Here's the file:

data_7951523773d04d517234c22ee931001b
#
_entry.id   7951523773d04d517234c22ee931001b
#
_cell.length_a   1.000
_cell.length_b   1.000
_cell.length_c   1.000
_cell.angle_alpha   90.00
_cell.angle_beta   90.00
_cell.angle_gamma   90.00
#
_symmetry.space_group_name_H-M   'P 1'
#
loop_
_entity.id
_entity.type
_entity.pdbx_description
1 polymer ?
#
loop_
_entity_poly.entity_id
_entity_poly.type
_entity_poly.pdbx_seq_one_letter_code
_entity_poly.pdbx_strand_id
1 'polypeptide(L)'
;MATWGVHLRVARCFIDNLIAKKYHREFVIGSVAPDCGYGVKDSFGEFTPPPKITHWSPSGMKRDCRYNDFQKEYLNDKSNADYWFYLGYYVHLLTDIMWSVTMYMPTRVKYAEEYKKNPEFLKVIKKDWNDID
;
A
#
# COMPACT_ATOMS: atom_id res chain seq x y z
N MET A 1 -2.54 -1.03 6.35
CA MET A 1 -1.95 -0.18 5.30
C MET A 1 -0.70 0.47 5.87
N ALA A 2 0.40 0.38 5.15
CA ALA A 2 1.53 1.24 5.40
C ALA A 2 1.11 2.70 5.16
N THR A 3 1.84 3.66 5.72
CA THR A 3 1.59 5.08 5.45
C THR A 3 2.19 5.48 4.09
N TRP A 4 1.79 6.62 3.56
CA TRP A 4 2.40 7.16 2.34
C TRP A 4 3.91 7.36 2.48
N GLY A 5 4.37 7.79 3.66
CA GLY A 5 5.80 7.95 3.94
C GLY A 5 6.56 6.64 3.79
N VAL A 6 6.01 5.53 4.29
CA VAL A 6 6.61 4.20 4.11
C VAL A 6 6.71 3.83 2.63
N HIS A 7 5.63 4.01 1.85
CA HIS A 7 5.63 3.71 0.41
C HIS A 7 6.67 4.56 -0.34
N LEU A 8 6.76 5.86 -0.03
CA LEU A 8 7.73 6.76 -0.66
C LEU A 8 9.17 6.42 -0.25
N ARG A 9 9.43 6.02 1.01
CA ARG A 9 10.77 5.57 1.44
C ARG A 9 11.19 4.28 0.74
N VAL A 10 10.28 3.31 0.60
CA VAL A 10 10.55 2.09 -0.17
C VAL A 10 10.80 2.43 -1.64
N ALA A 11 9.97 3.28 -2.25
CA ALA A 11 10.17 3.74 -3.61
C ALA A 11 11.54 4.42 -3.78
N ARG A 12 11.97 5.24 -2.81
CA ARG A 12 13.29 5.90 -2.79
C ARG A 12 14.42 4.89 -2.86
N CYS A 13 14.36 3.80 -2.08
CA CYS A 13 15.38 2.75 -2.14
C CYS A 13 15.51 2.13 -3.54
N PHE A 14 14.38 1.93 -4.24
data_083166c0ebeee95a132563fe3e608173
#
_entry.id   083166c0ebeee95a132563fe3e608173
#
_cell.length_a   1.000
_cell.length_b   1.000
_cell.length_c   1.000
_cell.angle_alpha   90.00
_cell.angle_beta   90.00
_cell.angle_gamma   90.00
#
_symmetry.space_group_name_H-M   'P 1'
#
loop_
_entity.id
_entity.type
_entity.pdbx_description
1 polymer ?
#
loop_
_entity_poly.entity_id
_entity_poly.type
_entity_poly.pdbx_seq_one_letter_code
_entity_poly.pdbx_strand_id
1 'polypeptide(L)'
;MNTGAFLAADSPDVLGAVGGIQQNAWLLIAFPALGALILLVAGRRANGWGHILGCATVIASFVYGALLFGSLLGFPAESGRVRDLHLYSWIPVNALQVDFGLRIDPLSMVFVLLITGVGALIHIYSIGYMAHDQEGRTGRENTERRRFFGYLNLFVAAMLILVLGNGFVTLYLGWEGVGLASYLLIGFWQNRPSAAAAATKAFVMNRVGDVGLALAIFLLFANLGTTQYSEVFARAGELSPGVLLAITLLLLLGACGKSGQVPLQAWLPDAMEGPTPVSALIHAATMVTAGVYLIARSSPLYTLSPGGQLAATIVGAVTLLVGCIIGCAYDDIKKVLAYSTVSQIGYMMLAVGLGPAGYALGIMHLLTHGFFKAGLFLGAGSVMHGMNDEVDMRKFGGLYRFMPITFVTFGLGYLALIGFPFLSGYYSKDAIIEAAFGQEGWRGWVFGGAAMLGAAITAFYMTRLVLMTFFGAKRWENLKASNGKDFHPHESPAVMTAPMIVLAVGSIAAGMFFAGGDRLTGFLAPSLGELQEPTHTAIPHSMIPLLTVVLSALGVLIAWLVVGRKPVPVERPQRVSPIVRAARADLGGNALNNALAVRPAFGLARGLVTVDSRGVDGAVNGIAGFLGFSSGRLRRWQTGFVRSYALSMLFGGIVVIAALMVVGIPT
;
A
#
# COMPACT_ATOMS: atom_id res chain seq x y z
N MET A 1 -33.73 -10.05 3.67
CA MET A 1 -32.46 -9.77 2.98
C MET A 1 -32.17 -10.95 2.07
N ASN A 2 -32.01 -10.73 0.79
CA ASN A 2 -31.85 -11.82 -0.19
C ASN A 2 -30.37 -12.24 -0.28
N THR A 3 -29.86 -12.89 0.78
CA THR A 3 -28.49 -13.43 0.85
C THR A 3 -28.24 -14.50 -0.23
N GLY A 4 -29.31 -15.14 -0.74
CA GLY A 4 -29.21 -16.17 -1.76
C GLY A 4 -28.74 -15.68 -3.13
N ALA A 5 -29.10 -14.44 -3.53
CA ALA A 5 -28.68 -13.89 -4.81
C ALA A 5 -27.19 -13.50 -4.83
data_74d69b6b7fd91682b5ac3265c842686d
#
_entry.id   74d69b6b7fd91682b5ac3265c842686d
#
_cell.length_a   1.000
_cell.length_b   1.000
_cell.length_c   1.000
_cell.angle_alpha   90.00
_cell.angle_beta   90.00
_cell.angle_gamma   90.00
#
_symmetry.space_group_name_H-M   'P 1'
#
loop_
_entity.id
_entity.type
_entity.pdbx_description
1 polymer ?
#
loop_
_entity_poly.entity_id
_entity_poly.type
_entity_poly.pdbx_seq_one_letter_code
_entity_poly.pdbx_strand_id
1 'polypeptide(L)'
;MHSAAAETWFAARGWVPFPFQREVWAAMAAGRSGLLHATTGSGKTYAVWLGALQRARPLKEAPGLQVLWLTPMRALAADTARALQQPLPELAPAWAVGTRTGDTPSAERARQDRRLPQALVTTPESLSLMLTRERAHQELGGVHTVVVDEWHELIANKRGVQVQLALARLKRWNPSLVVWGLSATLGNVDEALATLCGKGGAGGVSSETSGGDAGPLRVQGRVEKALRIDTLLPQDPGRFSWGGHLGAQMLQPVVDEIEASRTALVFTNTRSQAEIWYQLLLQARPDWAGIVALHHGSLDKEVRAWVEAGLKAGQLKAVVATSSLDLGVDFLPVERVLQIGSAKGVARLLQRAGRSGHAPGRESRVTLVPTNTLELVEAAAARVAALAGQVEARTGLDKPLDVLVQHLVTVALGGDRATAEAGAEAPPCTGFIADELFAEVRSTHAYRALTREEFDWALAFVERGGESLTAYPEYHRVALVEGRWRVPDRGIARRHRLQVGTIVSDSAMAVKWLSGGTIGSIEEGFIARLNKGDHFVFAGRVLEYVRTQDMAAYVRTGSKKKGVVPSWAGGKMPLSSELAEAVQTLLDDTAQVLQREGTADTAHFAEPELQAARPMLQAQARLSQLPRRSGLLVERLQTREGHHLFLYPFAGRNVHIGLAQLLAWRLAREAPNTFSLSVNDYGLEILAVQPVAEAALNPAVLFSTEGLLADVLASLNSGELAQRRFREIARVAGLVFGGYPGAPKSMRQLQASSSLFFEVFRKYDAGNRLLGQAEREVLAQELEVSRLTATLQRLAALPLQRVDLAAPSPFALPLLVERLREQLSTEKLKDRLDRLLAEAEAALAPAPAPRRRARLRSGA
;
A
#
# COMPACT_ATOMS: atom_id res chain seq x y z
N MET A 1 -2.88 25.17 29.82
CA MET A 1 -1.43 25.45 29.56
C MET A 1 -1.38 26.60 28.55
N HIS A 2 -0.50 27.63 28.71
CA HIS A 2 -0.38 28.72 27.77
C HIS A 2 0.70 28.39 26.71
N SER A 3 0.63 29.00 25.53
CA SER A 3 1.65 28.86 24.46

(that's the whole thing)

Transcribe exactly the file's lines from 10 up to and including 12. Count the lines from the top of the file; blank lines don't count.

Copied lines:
_cell.angle_gamma   90.00
#
_symmetry.space_group_name_H-M   'P 1'